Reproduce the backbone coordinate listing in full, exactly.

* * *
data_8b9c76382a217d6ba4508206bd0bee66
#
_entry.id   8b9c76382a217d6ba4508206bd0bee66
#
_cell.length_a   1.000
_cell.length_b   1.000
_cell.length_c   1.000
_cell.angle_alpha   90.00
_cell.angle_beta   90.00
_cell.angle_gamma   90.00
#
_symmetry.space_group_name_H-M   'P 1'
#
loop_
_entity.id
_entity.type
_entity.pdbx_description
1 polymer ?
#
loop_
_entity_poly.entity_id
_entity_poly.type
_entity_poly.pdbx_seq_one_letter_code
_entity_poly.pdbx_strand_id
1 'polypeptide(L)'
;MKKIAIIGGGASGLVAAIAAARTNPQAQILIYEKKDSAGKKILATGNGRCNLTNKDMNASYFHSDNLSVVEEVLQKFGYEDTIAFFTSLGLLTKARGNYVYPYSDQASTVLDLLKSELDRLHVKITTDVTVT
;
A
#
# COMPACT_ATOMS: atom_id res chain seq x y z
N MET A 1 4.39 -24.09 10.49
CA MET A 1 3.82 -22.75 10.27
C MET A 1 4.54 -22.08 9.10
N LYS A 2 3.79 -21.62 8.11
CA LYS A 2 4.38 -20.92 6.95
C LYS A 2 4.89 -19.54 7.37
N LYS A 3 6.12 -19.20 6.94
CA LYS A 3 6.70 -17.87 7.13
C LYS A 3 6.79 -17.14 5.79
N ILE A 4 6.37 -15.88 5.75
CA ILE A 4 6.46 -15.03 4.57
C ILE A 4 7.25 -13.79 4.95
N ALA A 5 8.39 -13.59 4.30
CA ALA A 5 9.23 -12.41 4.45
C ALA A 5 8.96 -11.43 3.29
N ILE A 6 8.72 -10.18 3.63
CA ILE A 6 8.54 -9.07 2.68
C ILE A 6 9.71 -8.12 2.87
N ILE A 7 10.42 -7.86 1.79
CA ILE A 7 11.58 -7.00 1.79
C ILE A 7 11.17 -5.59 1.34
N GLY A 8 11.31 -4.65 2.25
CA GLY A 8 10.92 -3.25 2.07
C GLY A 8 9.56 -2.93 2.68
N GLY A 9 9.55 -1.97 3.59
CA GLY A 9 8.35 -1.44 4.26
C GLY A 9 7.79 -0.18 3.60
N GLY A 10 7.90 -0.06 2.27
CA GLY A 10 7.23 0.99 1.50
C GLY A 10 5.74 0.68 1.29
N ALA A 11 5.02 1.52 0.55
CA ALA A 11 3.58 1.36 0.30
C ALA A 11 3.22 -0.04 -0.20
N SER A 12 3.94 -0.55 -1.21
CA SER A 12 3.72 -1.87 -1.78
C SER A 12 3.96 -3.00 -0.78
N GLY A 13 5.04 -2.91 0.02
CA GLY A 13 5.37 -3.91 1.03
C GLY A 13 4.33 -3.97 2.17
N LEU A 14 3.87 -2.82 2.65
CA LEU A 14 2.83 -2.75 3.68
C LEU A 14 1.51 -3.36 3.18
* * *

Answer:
data_8b9c76382a217d6ba4508206bd0bee66
#
_entry.id   8b9c76382a217d6ba4508206bd0bee66
#
_cell.length_a   1.000
_cell.length_b   1.000
_cell.length_c   1.000
_cell.angle_alpha   90.00
_cell.angle_beta   90.00
_cell.angle_gamma   90.00
#
_symmetry.space_group_name_H-M   'P 1'
#
loop_
_entity.id
_entity.type
_entity.pdbx_description
1 polymer ?
#
loop_
_entity_poly.entity_id
_entity_poly.type
_entity_poly.pdbx_seq_one_letter_code
_entity_poly.pdbx_strand_id
1 'polypeptide(L)'
;MKKIAIIGGGASGLVAAIAAARTNPQAQILIYEKKDSAGKKILATGNGRCNLTNKDMNASYFHSDNLSVVEEVLQKFGYEDTIAFFTSLGLLTKARGNYVYPYSDQASTVLDLLKSELDRLHVKITTDVTVT
;
A
#
# COMPACT_ATOMS: atom_id res chain seq x y z
N MET A 1 4.39 -24.09 10.49
CA MET A 1 3.82 -22.75 10.27
C MET A 1 4.54 -22.08 9.10
N LYS A 2 3.79 -21.62 8.11
CA LYS A 2 4.38 -20.92 6.95
C LYS A 2 4.89 -19.54 7.37
N LYS A 3 6.12 -19.20 6.94
CA LYS A 3 6.70 -17.87 7.13
C LYS A 3 6.79 -17.14 5.79
N ILE A 4 6.37 -15.88 5.75
CA ILE A 4 6.46 -15.03 4.57
C ILE A 4 7.25 -13.79 4.95
N ALA A 5 8.39 -13.59 4.30
CA ALA A 5 9.23 -12.41 4.45
C ALA A 5 8.96 -11.43 3.29
N ILE A 6 8.72 -10.18 3.63
CA ILE A 6 8.54 -9.07 2.68
C ILE A 6 9.71 -8.12 2.87
N ILE A 7 10.42 -7.86 1.79
CA ILE A 7 11.58 -7.00 1.79
C ILE A 7 11.17 -5.59 1.34
N GLY A 8 11.31 -4.65 2.25
CA GLY A 8 10.92 -3.25 2.07
C GLY A 8 9.56 -2.93 2.68
N GLY A 9 9.55 -1.97 3.59
CA GLY A 9 8.35 -1.44 4.26
C GLY A 9 7.79 -0.18 3.60
N GLY A 10 7.90 -0.06 2.27
CA GLY A 10 7.23 0.99 1.50
C GLY A 10 5.74 0.68 1.29
N ALA A 11 5.02 1.52 0.55
CA ALA A 11 3.58 1.36 0.30
C ALA A 11 3.22 -0.04 -0.20
N SER A 12 3.94 -0.55 -1.21
CA SER A 12 3.72 -1.87 -1.78
C SER A 12 3.96 -3.00 -0.78
N GLY A 13 5.04 -2.91 0.02
CA GLY A 13 5.37 -3.91 1.03
C GLY A 13 4.33 -3.97 2.17
N LEU A 14 3.87 -2.82 2.65
CA LEU A 14 2.83 -2.75 3.68
C LEU A 14 1.51 -3.36 3.18